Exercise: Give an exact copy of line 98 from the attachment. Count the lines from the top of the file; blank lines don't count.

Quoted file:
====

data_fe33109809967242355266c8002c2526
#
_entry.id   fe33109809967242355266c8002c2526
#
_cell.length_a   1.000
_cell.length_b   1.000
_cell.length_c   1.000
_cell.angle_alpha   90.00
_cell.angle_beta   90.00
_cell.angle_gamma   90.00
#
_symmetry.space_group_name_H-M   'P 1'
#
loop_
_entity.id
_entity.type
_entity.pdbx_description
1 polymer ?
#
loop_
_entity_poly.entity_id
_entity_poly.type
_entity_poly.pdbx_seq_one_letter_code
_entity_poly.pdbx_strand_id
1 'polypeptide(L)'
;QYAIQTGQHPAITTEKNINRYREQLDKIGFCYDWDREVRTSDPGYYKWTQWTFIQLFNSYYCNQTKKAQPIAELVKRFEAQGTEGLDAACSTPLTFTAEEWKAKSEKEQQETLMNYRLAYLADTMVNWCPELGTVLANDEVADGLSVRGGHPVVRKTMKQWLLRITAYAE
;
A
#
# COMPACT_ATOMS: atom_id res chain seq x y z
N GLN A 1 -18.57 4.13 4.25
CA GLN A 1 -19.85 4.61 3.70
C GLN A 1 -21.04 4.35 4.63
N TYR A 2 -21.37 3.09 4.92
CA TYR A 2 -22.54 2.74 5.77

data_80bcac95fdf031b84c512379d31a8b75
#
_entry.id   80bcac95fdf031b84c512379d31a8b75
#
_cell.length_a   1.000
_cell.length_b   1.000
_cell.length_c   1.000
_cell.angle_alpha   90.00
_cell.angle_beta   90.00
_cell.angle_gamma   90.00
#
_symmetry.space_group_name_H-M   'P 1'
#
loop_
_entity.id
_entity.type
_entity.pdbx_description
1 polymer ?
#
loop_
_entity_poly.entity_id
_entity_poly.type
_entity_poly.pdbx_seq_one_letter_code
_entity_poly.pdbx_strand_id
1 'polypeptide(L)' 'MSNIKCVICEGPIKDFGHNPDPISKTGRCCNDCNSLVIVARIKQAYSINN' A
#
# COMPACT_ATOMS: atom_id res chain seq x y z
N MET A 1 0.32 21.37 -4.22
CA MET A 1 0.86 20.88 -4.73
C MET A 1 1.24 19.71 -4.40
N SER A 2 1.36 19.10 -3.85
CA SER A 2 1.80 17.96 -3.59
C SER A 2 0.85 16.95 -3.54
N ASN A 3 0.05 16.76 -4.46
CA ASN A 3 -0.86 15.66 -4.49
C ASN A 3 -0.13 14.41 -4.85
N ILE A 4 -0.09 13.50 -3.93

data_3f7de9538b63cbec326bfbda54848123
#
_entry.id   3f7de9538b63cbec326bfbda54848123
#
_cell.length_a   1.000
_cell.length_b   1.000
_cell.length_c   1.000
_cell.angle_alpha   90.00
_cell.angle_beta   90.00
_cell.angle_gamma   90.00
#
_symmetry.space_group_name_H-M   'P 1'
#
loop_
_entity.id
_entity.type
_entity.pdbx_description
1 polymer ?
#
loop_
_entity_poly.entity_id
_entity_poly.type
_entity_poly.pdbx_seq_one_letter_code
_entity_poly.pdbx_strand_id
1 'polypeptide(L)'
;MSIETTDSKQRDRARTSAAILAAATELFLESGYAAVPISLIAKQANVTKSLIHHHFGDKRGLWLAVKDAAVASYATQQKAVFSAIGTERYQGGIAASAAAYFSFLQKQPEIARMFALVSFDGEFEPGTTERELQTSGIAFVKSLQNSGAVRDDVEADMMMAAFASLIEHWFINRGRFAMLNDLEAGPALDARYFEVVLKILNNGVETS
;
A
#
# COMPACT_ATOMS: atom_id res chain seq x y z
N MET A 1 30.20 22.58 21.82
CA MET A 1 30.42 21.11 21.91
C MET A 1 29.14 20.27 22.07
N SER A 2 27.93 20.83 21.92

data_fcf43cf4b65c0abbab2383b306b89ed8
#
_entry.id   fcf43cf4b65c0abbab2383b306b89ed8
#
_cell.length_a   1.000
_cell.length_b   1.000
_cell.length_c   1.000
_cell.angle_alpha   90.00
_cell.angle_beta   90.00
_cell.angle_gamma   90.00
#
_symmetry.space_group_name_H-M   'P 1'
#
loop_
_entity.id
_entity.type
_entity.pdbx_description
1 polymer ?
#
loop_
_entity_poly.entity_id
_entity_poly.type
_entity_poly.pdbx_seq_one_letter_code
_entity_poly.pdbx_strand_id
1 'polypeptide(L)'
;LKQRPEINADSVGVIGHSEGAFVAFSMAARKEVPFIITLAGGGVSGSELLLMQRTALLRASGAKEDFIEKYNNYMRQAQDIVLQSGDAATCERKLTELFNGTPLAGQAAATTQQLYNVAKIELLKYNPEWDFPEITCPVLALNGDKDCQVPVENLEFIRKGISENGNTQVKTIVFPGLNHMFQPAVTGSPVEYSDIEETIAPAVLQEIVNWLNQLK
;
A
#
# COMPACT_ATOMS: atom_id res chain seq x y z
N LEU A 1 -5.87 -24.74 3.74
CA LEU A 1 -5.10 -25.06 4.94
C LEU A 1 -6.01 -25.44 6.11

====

;MSIETTDSKQRDRARTSAAILAAATELFLESGYAAVPISLIAKQANVTKSLIHHHFGDKRGLWLAVKDAAVASYATQQKAVFSAIGTERYQGGIAASAAAYFSFLQKQPEIARMFALVSFDGEFEPGTTERELQTSGIAFVKSLQNSGAVRDDVEADMMMAAFASLIEHWFINRGRFAMLNDLEAGPALDARYFEVVLKILNNGVETS